Completion of Consistency 2000 2/2

Margaret Wilson Associate Minister of Justice

Completion of Consistency 2000

Associate Minister of Justice Margaret Wilson

August 2001


The Human Rights Amendment Bill has three main components as follows:

  • It provides that all human rights complaints regarding government activities
    will be tested under the anti-discrimination standard of the New Zealand Bill of
    Rights Act 1990. This standard will allow the government to discriminate if it
    can be "demonstrably justified in a free and democratic society." For example
    the government may provide social security benefits to targeted groups which
    would be "demonstrably justified."

    The exception to this is government employment practices in the area of
    employment (and the related areas of racial and sexual harassment) will remain
    subject to the existing provisions of the Human Rights Act. Government activity
    in these areas will be tested under the Human Rights Act standard.

  • It makes changes to our human rights institutional framework and the
    processes for resolving individual disputes.
  • It amends a number of other Acts to align them with the government's human
    rights policy.


  • It addresses the December 31 2001 expiry of the current government exemption
    from the Human Rights Act - at the moment legislation and regulations are exempt
    and it is also not possible to bring complaints against government for the "new"
    grounds of discrimination added in 1993, including age, disability, sexual
    orientation and family status.
  • The Bill of Rights Act anti-discrimination standard provides that citizens
    have a general right to be free from discrimination by government, and that
    rights can only be subject to reasonable limits. The law says a limit is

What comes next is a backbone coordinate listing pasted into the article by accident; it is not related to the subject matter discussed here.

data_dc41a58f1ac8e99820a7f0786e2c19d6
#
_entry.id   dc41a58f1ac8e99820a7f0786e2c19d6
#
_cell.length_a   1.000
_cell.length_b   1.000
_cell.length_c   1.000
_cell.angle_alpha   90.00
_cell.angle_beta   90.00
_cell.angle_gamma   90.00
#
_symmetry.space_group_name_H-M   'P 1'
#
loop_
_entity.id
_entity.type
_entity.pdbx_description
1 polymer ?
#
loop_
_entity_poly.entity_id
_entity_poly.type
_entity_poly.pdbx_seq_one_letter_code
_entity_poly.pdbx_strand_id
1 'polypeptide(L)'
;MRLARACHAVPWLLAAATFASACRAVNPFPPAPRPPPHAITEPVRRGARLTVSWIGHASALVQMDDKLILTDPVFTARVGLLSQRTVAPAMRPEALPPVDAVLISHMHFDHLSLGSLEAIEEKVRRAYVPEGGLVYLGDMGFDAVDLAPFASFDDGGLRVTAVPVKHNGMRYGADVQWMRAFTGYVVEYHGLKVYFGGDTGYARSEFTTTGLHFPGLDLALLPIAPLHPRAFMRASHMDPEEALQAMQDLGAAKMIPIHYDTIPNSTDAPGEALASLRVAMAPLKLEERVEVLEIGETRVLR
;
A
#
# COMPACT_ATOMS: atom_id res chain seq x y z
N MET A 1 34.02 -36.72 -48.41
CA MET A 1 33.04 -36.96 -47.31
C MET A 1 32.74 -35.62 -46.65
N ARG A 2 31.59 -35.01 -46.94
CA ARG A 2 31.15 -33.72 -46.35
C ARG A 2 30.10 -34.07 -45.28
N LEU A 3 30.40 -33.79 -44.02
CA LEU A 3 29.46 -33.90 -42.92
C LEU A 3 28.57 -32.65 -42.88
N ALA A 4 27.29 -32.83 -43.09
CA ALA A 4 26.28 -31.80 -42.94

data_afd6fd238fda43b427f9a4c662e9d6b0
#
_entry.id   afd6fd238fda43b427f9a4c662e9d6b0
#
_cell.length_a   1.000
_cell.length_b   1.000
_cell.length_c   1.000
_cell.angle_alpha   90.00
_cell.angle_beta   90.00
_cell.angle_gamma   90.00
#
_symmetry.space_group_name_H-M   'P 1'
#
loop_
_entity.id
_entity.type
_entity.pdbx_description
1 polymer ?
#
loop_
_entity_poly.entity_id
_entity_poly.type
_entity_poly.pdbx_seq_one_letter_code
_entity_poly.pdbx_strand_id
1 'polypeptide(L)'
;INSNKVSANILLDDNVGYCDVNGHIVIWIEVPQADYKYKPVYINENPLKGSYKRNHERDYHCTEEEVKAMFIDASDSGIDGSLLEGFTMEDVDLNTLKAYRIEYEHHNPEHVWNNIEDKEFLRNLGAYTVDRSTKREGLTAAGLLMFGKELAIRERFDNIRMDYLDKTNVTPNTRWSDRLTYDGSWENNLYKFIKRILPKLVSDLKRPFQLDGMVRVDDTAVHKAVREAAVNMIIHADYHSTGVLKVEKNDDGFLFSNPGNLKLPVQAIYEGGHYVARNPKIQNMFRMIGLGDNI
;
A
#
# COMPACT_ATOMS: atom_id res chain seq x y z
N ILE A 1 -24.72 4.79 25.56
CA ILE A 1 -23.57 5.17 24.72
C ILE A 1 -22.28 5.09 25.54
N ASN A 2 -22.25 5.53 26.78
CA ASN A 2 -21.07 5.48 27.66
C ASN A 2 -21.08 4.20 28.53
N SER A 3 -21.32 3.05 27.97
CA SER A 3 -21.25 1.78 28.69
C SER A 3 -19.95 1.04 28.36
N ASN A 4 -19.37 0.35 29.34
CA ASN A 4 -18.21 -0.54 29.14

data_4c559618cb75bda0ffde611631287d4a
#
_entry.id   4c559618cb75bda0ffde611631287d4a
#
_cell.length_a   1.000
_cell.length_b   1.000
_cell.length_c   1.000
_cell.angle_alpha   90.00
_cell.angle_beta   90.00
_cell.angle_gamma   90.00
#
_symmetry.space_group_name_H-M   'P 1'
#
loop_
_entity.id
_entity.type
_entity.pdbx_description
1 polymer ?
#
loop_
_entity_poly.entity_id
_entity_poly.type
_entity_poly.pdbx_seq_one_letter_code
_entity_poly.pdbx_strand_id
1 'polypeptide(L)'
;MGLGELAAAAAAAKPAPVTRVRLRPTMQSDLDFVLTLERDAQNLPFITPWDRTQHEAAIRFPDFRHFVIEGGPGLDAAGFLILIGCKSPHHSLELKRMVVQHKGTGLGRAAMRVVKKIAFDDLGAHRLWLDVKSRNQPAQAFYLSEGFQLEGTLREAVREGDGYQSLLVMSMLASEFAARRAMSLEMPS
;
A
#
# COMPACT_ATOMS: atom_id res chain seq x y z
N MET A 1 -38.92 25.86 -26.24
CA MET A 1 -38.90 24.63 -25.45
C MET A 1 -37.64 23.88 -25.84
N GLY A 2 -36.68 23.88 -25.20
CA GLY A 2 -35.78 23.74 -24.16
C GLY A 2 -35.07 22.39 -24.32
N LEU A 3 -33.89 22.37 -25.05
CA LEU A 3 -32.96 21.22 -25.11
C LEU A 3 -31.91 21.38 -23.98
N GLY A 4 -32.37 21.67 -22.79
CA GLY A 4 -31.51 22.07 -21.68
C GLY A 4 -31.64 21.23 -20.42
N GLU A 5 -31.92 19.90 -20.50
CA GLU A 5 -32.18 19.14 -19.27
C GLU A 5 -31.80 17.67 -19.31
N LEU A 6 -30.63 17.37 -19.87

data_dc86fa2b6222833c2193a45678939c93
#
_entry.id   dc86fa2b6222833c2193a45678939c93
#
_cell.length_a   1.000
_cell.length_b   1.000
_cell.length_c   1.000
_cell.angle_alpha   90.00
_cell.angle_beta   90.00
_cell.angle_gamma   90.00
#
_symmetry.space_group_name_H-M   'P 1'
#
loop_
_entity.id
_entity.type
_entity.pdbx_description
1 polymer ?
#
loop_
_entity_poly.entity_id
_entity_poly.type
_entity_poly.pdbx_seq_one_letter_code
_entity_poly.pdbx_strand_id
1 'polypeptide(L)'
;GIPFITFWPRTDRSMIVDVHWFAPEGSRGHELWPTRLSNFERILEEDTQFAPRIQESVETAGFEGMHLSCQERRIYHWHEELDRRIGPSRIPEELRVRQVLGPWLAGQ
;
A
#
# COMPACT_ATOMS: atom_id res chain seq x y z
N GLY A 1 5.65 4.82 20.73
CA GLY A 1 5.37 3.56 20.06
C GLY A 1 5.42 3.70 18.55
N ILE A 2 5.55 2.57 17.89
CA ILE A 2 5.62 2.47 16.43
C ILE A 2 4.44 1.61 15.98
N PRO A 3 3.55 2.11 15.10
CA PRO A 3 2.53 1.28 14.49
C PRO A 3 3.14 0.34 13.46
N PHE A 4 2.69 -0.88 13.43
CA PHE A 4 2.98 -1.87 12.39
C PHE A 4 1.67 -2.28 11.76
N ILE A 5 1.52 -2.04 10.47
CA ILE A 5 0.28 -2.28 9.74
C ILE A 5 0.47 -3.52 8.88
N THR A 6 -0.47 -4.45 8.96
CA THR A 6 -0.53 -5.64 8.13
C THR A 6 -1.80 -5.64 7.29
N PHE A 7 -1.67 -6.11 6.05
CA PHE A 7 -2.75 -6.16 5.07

"reasonable" if it can be "justified in a free and democratic society".
  • It combines the Human Rights Commission and the Office of the Race Relations
  • The combined office would retain the name Human Rights Commission and would
    be focused on strategic leadership, human rights education and advocacy.
  • There would be a full-time Chief Human Rights Commissioner and a full-time
    Race Relations Commissioner, plus up to five part-time Commissioners.
  • The Commissioners would be appointed to operate collectively to undertake
    strategic leadership, advocacy and education and to provide leadership and
    direction to the work of the Commission as a whole. They would be supported by
    the General Manager and staff of the Commission.
  • An autonomous Office of Human Rights Proceedings led by the Director of
    Human Rights Proceedings would be situated within the Human Rights Commission.
    The Office and the Director would be responsible for providing publicly-funded
    representation to complainants in proceedings under the Human Rights Act, with
    decisions on representation guided by criteria in the legislation.
  • All problems relating to both government and non government human rights
    compliance will be dealt with by the Commission with a publicly funded problem
    solving / dispute resolution process.
  • The Commission will endeavour to assist the parties to resolve the dispute